Chide and cowardice
Or, how my kid is braver than I’ll ever be
Right now, my 14-year-old daughter is on a group chat with other teens, vehemently and passionately arguing about politics. She has her research at hand, and the strength of her convictions. She eagerly seeks out people to debate on inflammatory subjects. She is unafraid to go toe-to-toe with anyone on any issue.
I cannot imagine being able to do that.
After the events of the past month or so, my daughter has clarified her intention of career from attorney to human rights lawyer. She is furious and disgusted at her world.
I’m extremely proud that she has chosen to apply her passion for debate and research to the cause of justice for all. But when I hear her debating with friends and strangers, I get so nervous.
When I expressed that, she looked at me and said, “you need to stop worrying and trying to protect me from people with different opinions than me. I’m going to be a lawyer, and I have to be able to do this. I like doing this.”
But she’s my baby. She’s only 14. It’s difficult for me, mostly because I am so non-confrontational.
I have all different kinds of friends, and I’m grateful for the diversity in my life. But because of that, I tread carefully with what I say. I love and support all of them, and many of them face challenges and struggles I have been lucky to avoid simply by accident of birth.
I get paralyzed by political correctness. I fear offending someone by supporting someone else. I am afraid to take a stand, to “out” myself on one side of a divisive topic. I won’t even promote my candidate of choice. And I nearly never have the courage to set any post on Facebook to public as the privacy setting.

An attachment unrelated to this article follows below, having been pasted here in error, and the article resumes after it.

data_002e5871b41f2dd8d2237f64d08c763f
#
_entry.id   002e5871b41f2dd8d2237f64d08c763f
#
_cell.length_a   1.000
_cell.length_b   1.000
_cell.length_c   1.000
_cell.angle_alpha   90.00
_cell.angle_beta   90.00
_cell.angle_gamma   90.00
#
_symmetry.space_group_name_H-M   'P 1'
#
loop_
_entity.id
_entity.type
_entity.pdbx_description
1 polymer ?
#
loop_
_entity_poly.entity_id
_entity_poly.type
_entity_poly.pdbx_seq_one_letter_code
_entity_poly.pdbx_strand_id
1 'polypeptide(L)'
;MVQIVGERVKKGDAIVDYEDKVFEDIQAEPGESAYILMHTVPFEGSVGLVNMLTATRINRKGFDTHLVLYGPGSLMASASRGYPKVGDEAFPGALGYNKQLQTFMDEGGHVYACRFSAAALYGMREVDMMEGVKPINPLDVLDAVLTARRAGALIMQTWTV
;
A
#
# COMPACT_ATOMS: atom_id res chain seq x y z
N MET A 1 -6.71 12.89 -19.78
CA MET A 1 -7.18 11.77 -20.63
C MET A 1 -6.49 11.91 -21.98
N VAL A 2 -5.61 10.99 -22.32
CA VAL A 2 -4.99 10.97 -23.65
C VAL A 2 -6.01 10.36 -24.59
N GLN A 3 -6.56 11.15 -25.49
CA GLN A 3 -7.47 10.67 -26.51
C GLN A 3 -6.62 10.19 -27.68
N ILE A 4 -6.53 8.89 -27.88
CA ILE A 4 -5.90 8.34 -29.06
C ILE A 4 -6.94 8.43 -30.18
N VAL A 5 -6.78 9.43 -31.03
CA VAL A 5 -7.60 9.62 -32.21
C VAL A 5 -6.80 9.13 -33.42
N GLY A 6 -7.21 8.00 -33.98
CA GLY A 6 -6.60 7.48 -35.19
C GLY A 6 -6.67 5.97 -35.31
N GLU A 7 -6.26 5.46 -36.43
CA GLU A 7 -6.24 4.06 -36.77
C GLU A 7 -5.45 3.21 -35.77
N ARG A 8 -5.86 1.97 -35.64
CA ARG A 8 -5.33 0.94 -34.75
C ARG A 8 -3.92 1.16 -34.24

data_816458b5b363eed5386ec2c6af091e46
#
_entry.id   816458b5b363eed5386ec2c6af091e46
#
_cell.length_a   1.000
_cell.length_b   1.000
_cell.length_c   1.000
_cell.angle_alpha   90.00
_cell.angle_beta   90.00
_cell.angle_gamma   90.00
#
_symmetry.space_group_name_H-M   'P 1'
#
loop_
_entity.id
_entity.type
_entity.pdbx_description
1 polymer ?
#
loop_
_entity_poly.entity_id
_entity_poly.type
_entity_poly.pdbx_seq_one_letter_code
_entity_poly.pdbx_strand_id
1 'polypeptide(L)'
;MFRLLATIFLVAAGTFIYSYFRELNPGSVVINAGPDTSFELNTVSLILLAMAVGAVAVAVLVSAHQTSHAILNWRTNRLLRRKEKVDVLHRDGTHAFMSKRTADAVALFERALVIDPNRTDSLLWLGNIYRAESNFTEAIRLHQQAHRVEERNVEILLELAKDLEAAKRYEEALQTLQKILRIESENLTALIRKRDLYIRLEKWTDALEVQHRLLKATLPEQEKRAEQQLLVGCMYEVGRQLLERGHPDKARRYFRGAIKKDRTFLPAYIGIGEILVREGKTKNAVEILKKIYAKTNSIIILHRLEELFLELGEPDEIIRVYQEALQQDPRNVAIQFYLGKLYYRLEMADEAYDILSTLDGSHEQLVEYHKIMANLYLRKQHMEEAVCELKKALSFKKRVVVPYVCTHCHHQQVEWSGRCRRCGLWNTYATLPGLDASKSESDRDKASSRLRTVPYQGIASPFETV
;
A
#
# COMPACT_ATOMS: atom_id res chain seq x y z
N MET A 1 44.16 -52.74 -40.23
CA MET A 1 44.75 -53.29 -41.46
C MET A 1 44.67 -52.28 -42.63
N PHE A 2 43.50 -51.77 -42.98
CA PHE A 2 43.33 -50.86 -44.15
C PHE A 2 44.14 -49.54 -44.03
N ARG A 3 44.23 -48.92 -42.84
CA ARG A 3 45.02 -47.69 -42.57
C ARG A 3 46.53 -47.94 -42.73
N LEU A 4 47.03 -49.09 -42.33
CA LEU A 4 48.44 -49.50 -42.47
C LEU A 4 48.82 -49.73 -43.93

I am a coward. My kid is not.
I don’t know how this managed to happen. We talk often about where I stand on issues while at home, but I’m afraid to voice them elsewhere. For this, I am ashamed and embarrassed. If those of us with opportunity and privilege of any kind — a platform, socioeconomic advantages, a nationality, race or gender identity — do not stand up and announce our disdain and condemnation of systems that are hurting our friends, well… what kind of friends are we?
It heartens me, though, knowing this hard-working and assertive young woman will take her generation into the future with a better ability to not accept the status quo when it is clearly in need of change.
I hope there are more like her coming up through the ranks, because their courage and drive are sorely needed, and will continue to be needed, until all of our friends are safe and feel respected and supported.
If we can’t change our cowardice, may we raise the courageous.
Kathleen Palmer is an award-winning editor and journalist, marketing/communications content writer and occasional comedic actress.